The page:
I would say we were confident. We believed in ourselves and we knew that if we went out and played our type of football that we would go out there and take care of business, even though we were 14-point underdogs. Shoot, we were 13-3 the year before, so for us to go into the Super Bowl and be 14-point underdogs, it really didn't mean much, it was more like a slap in the face. But I wouldn't even say it was something the guys rallied around, it was just something that we understood. But getting ready for that game, we already knew that it was the ultimate game to play in. It was some of our first times, but having the type of leader that we had in John, I think everybody on that team wanted to put their best foot forward on that given day to make sure that if it was going to be his last (Super Bowl), to have him go out on top. I think that's the type of team it was then, and I think he commands that same type of respect now. I think if the team got back together today, it will still probably be the same thing. I think everybody really knew that if we step in here and take that field tonight and everybody do what they can to win it for No. 7, I think that's the approach that we took.
WERE ANY OF YOU AWARE HOW BAD TERRELL DAVIS' CONDITION WAS WITH HIS MIGRAINES?
We were aware of it, not really during the game, but we were aware of it because it had happened during the season. It was something that you try to prepare for. They had had it under control, but because of the timing, the Super Bowl, that it came on, there was pretty much nothing you could do about that. It was just one of those deals of fate that was handed to us, but us being the professionals that we were, I think Mike handled it the best way he could and I think it speaks volumes about the way they approached it, and looking back on it I wouldn't have changed it for the world. The only thing disappointing about it is if he would have stayed in the game he probably would have rushed for 200 (yards), instead of (157).
WHEN DID IT REALLY HIT YOU THAT THE GAME WAS OVER AND YOU WERE THE CHAMPIONS?
I would say when John (Mobley) knocked the ball down. It was pretty much nip-and-tuck all the way and it pretty much came down to the wire. For me, the best play in football is when you're up and the offense is taking a knee and I think when John Mobley knocked that ball out, and there was no more time left on the clock, regardless of what people may think, we were the best in football that year.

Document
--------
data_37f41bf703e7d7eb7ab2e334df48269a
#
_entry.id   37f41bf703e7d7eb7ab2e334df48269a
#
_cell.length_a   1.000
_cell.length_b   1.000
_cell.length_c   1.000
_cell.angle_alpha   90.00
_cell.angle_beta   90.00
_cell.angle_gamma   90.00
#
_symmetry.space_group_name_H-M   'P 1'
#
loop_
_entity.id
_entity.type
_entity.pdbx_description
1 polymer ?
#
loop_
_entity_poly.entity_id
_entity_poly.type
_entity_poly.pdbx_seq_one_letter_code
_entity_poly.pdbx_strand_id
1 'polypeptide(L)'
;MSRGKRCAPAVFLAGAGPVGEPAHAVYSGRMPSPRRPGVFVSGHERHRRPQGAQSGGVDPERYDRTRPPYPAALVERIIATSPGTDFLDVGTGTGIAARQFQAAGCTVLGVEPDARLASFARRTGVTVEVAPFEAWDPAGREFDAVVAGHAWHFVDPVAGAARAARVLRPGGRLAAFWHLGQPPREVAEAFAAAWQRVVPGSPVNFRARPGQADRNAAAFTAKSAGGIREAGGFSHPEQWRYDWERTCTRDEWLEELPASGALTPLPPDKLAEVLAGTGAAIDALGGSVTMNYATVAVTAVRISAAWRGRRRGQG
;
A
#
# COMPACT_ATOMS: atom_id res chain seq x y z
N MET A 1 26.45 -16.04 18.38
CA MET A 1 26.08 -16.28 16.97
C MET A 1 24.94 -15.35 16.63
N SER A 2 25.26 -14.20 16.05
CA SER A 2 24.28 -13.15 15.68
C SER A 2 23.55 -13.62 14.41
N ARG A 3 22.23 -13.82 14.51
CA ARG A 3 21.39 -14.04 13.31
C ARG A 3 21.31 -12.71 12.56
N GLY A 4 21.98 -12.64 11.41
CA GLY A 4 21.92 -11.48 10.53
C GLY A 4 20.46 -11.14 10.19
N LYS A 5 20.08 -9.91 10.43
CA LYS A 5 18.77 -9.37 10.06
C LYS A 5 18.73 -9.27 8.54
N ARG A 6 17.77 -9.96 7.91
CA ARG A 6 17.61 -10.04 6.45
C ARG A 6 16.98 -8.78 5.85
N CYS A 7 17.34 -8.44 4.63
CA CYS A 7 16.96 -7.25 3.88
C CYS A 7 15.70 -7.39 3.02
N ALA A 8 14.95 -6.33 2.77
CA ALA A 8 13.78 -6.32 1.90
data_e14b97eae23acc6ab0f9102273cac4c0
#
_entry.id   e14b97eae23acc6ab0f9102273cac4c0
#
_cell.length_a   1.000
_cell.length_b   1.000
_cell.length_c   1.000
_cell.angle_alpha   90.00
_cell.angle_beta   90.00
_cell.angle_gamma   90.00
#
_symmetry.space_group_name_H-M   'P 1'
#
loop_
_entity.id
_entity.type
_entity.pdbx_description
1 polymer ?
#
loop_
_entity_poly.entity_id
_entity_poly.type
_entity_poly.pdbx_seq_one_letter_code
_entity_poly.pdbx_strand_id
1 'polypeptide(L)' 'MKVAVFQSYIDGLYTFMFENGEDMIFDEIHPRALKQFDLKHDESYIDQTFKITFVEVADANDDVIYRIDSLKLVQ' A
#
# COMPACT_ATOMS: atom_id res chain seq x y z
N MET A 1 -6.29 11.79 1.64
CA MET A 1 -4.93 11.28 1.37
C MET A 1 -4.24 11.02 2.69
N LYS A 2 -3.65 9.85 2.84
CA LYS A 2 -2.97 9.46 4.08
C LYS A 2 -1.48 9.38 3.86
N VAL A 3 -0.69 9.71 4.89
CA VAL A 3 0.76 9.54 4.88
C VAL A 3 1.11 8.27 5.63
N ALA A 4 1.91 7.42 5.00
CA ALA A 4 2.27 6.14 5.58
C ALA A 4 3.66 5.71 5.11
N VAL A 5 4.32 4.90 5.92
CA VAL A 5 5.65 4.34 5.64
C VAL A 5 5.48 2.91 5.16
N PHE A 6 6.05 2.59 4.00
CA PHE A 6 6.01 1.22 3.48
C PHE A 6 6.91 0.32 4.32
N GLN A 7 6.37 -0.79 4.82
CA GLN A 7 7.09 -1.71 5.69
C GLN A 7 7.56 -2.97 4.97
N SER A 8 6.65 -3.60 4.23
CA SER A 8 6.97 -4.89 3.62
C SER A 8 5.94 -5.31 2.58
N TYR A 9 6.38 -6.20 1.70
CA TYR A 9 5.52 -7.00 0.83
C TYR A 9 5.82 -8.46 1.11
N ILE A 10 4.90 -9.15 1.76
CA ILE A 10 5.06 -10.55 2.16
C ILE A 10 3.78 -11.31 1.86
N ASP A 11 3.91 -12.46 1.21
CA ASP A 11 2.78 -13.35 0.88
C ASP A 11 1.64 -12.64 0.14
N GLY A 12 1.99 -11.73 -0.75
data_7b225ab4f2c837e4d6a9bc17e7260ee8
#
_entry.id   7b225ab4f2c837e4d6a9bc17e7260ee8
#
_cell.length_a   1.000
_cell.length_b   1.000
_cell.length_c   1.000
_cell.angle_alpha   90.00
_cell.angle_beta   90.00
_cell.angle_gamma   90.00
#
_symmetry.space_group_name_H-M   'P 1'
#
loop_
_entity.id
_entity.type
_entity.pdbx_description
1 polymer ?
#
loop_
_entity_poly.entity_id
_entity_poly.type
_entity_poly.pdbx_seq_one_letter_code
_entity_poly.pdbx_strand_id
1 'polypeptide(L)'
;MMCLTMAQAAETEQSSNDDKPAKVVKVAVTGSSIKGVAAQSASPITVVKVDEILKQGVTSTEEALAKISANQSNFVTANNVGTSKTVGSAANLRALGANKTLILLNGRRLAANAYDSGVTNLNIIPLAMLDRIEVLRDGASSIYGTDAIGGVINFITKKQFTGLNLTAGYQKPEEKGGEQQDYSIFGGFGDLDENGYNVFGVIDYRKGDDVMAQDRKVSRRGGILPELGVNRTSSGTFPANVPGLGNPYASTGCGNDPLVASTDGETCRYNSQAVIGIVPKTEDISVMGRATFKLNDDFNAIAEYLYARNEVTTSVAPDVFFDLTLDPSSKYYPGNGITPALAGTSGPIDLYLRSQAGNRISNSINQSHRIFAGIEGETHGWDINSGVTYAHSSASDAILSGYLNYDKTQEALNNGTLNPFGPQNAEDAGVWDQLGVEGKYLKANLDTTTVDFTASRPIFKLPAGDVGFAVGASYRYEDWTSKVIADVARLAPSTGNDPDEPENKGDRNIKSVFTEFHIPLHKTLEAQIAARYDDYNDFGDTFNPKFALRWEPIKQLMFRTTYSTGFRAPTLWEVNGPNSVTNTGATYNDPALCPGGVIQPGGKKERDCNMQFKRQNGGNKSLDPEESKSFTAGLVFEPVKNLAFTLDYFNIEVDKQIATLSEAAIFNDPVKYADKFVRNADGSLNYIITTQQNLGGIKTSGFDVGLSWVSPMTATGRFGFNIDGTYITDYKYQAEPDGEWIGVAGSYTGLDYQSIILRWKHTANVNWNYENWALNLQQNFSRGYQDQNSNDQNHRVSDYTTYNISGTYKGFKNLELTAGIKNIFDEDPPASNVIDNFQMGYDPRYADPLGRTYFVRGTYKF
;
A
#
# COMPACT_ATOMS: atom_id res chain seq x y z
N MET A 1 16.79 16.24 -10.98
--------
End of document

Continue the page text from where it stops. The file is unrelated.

OTHER THAN THE RING, WHAT DID YOU COME AWAY WITH FROM THE SUPER BOWL GAME AND THAT EXPERIENCE?
Just the mere fact that you were on the world's greatest stage for that one shining moment and all eyes were on you. In other sports you have the best of seven series, but in football it's one and done. Did we know if we'd ever get back to this game? No, but to see that confetti come down and to hear that one song play, "We Are the Champions," I think that's when it really sank in.
IN THE PREVIOUS YEAR'S SUPER BOWL, SPECIAL TEAMS PLAYED A BIG PART, AS GREEN BAY KICK RETURNER DESMOND HOWARD WAS THE MVP. BEING A SPECIAL TEAMS GUY, WAS THAT ON YOUR MIND GOING INTO THE GAME?
Yeah, I think so. We ended up causing a fumble on a kickoff, so that was to our benefit. Like I said, it was one of those games where everybody knew that they wanted to go out there and do their part. I think Tony Veland ended up knocking the ball out on Antonio Freeman and Tim McKyer recovered it, so it was one of those momentum type deals. Everybody was pretty much doing whatever it was everybody was going into form and everybody lived up to what they said they were going to do and put their best foot forward on that given Sunday.
WHERE DO YOU KEEP THAT SUPER BOWL RING? DO YOU EVER WEAR IT?
I wear it from time to time, when I go to schools and I'm speaking to kids, sometimes I talk to them with it. But I just keep them in safe deposit boxes. The ring is a ring. My thing is I wish I could get more. The more the merrier, I'll never be satisfied. But at the same time, I think that first one will always be the most special.
Each Tuesday and Friday between now and Super Bowl XLII, we'll spotlight a different member of the 1997 team. This coming Tuesday, Alfred Williams will share his memories.